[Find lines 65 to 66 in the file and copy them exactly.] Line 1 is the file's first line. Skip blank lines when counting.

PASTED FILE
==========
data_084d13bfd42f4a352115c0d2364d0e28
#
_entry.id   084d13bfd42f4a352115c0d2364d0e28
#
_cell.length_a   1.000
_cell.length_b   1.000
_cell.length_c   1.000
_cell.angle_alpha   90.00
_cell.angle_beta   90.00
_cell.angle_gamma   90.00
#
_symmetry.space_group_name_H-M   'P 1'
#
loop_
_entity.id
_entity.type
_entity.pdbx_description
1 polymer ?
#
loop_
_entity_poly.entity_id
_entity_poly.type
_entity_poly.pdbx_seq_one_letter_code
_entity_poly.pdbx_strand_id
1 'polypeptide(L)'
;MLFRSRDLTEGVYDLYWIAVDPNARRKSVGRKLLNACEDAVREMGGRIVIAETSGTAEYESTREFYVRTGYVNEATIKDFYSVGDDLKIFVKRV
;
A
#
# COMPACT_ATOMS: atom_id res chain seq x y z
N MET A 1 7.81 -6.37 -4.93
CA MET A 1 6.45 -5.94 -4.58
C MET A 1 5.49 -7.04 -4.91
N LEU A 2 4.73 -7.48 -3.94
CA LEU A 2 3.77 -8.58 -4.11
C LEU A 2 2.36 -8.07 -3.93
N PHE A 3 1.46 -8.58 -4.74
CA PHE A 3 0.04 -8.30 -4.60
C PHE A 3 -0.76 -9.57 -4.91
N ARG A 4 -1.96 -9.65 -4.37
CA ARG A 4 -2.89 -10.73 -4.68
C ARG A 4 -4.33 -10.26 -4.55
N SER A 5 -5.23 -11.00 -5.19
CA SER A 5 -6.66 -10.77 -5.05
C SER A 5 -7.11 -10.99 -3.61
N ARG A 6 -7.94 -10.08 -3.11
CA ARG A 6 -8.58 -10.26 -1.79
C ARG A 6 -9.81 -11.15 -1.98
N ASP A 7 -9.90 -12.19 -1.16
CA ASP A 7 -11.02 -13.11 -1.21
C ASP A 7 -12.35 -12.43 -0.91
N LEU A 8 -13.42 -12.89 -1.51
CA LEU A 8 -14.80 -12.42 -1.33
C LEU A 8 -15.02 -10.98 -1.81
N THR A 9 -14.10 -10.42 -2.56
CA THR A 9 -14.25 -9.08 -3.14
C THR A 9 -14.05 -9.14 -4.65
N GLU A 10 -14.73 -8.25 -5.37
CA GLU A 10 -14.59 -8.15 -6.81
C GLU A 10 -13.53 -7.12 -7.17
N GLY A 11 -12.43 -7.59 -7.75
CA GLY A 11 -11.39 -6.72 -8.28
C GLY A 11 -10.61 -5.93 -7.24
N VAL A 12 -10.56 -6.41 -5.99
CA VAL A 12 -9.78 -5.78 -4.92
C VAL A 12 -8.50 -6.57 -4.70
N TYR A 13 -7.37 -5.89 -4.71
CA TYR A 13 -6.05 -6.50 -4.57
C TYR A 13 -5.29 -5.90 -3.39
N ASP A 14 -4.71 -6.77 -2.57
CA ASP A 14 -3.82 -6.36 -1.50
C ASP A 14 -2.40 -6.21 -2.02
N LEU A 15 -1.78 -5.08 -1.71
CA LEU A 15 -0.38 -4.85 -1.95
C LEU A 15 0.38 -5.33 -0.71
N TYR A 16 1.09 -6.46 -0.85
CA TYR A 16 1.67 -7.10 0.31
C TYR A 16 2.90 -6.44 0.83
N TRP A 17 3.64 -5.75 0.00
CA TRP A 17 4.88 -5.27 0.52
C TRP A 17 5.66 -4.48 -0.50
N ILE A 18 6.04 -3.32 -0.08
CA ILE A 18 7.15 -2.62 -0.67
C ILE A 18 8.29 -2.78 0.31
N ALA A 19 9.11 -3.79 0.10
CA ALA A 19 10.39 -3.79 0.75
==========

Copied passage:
CA VAL A 12 -9.78 -5.78 -4.92
C VAL A 12 -8.50 -6.57 -4.70